Tagged: interest rates

The Day the Fed fired the starting gun

After several months of teasing the market, the Fed finally delivered its taper. A week before Christmas, this was a punchy move. The message was clear too. In his response to the first question, Bernanke reiterated this key line from the statement: [If the data turns out as well as expected], ‘the Committee will likely reduce the pace of asset purchases in further measured steps at future meetings’. Every time he was asked whether they might take the tapering back, Bernanke didn’t take the bait. Of course they will be flexible, he said, but let’s see how this goes first.


Equity markets seem happy to hear the economy is recovering; that the event risk over a taper has been removed without (yet) causing yields to spike. But make no mistake, this was a hawkish meeting:
– They didn’t change the 6.5% unemployment threshold. Sure, they added they’d wait until they were “well past” that level before hiking, but Fed speakers have been emphasising “threshold not trigger” since September anyway
– They didn’t add an inflation floor
– They didn’t cut the IOER
– They didn’t slash their inflation forecasts
– They did cut their unemployment forecasts – the biggest change being 2014 at 6.3%-6.6% from 6.4-6.8
– Although the median Fed voter sees 2016 rates at 1.75% from 2%, the dispersion saw some voters go for higher rates
– Although one more voter sees rates rising first not until 2016, there are still 2 who see rates rising in 2014
So two members of the board can see, now, that rates could go up within 12 months. With interest rates having been zero  for 5 years, and “lower for longer” the central bank mantra for the whole of that period, it’s easy to be lulled into thinking cheap money will be around forever. Central banks don’t want you to panic as they try to normalise. The question is, do we think the taper tantrum of June this year was just a bad dream? Or was that the moment when we started to wake up?
The rally in the dollar, and rise in US rates, suggests those markets are indeed waking up. Equities have form in lagging – after money markets froze in the summer of 2007 they rallied for another 3 months before noticing. Data will be key – not just employment now but inflation, which has hit a softer patch of late. Get ready for 2014: the year when the global economy walks out the hospital unaided and stumbles to the sunlit uplands.

The Day Today 3 Sept

* RBA keep rates unch at 2.5% but omit the phrase “inflation outlook could provide some scope to ease policy further”. AUD rallied 50pts as this considered ‘not dovish’ although better to say it’s neutral ahead of the general election

* AUD retail sales +0.1% MoM vs +0.4% exp and flat prior

* AUD C/A wider at -9.4Bn vs -8.5bn exp and -8.7bn prior

* Japan monetary base +42%, cash earnings +0.4% shows Abenomics working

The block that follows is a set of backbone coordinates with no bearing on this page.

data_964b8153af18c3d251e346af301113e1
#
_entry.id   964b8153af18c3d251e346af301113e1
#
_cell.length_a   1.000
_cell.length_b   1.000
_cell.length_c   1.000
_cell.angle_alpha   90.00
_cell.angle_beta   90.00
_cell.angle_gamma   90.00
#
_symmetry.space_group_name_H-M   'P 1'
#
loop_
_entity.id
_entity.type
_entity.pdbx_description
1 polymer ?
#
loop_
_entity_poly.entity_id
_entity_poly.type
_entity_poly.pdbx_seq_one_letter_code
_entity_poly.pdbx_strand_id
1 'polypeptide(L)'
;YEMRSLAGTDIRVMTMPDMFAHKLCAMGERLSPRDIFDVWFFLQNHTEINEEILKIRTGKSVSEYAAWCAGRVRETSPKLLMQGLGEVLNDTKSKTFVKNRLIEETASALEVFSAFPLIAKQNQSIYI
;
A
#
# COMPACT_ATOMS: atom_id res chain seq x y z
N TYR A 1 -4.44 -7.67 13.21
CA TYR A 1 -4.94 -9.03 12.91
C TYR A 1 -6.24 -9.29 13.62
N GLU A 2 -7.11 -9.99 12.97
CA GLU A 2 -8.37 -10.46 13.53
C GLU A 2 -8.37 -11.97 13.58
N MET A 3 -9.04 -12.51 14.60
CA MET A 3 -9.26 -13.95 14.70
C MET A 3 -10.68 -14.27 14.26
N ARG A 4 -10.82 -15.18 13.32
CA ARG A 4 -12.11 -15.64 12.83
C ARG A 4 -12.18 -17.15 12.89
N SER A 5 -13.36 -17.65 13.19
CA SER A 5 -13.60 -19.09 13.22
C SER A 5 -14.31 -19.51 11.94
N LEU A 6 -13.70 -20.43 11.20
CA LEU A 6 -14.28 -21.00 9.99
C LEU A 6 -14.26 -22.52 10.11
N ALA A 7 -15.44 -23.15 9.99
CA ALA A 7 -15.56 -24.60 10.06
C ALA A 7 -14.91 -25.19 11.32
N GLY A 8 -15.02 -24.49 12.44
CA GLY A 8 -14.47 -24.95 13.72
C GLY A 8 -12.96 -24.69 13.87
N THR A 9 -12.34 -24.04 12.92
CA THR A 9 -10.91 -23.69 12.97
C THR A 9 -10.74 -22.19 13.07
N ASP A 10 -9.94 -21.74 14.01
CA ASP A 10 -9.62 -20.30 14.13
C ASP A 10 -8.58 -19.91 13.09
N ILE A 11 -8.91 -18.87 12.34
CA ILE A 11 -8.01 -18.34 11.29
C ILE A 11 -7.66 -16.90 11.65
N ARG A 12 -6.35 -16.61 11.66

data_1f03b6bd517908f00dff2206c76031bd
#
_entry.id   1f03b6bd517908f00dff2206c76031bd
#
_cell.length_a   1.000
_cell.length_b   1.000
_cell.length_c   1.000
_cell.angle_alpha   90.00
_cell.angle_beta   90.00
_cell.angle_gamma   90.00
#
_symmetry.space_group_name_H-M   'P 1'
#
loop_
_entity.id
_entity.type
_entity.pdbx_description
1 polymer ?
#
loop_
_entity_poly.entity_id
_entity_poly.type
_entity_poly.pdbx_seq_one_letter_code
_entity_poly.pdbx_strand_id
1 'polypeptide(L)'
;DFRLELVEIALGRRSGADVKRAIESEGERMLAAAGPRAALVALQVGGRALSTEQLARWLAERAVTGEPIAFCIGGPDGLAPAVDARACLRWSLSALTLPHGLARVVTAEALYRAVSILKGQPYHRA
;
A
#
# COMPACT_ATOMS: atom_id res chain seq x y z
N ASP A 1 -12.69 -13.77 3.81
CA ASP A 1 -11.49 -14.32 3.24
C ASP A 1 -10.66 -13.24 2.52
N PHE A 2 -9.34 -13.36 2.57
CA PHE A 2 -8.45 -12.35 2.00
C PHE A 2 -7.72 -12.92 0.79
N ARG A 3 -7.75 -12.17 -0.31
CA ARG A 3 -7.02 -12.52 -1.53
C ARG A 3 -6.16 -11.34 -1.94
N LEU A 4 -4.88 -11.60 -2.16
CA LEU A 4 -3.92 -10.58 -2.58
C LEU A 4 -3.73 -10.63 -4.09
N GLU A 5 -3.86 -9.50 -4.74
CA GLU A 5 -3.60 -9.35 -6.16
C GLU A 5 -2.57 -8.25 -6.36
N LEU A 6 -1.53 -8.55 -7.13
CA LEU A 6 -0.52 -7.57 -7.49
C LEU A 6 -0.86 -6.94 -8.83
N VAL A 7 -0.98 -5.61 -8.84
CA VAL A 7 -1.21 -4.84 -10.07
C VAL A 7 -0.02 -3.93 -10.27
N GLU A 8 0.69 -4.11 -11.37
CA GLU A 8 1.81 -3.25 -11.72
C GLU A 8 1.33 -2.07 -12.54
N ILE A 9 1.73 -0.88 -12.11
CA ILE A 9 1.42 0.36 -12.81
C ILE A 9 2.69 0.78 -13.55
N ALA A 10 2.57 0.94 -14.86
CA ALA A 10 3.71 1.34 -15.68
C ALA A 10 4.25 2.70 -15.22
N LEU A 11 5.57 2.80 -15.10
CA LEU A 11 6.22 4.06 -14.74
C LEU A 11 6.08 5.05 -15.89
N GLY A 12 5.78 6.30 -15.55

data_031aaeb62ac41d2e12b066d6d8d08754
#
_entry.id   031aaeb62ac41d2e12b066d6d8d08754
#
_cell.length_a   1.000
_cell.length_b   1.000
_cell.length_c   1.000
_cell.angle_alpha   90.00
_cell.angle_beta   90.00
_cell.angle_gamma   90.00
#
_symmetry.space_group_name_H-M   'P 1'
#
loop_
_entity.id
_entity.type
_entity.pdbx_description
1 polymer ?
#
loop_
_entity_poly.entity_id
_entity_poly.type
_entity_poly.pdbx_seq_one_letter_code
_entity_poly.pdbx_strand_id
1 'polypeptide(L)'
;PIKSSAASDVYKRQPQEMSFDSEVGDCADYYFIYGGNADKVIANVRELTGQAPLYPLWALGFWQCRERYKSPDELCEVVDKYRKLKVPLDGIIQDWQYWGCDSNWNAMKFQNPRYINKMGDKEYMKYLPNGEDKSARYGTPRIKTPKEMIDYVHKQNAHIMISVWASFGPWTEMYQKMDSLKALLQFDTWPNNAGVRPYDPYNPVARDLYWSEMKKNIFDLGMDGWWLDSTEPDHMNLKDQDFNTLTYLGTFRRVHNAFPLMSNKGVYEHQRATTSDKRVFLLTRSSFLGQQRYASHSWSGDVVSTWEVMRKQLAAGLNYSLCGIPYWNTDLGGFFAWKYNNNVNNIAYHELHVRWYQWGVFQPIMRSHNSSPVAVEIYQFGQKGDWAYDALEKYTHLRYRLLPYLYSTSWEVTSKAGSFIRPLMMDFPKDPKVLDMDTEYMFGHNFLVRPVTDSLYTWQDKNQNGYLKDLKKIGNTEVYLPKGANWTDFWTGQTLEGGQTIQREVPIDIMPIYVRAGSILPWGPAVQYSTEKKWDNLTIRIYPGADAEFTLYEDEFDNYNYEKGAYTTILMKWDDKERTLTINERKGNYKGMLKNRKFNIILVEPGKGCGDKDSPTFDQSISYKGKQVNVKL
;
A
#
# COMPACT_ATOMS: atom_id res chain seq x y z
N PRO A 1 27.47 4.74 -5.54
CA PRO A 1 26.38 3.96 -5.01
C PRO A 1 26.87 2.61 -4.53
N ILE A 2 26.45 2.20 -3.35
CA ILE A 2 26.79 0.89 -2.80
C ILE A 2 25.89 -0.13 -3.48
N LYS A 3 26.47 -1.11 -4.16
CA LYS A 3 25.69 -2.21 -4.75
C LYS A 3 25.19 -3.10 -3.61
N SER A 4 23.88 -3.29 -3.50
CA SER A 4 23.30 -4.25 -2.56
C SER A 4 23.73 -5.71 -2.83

* Amari: Abe wants to see Tankan before making sales tax decision {NSN MSJF4F1A1I4I <go>}

* Nikkei: BOJ Mulls Upgrading Economic Assessment http://s.nikkei.com/14mE3ew

* UK retail sales +1.8% YoY vs +2.4% exp and 2.2% prior

* SCMP: Shanghai free-trade zone to launch later this month http://bit.ly/174M1fq

* Microsoft to buy Nokia’s mobile phone unit in all cash Eur 5.44bn deal; will use overseas cash resources to fund it {NSN MSJFX46JTSFL <go>}

Just a minute

Ah, the Fed Minutes. If only they contained no Repetition, Hesitation, or Deviation, we’d be able to see the wood for the trees. For all the worry over September tapering, we know they want to withdraw monetary accommodation. It’s not even about when. It’s about what it means after that. The two main takeaways from the Minutes were:

1)  ‘Several’ committee members ‘expressed confidence’ about the recovery. So that’s the majority, then. Even the minority who want to wait and see don’t doubt things are picking up.

2) However, they discussed ‘the potential for clarifying or strengthening… forward guidance’: ‘several participants were willing to contemplate lowering the unemployment threshold if additional accommodation were to become necessary’.

So, they don’t want rates to go up. This is why the period after tapering is more important than when they start. Once it begins, will the Fed really be able to persuade the market that it is NOT the thin end of the wedge?

Oh, forward guidance. Credibility is so key. Memo to new Fed chair – Remember: No Repetition, Hesitation, or Deviation…

The more we hear, the less we know

Mark Carney’s first Treasury Select Committee hearing earlier this year was remarkable for one thing: his obsession with communication. The success of the Bank of Canada’s so-called ‘contingent commitment’ was taken up with aplomb by the Fed, and now Carney brings it to the BoE with ‘forward guidance’. Even the ECB want to join the party.

They should be wary. Last night’s Fed statement has been pored over for exactly what the inflation/unemployment targets mean – does disinflation dominate? How more dovish is “modest” than “moderate”? We might know that Esther George is less dovish than James Bullard, but what does dovish even mean these days? Taper later:? Taper then reverse? Butcher, baker, candlestick maker? We’ve gone from gnomic Greenspan to verbal diarrhoea Bernanke, and are none the wiser.

The trouble in this information age is that the more we read, the more confused we become. Instead of stepping back and trusting our judgement, we dive in further in a desperate bid to find the silver bullet of a detail.

It’s time to stop listening to the central bankers, and take a view on the data. I know, it’s tough to believe the world might be recovering. But it is. Sure, it’s not going in a straight line, but even European growth is picking up (check out those PMIs). As Frankie says, Relax.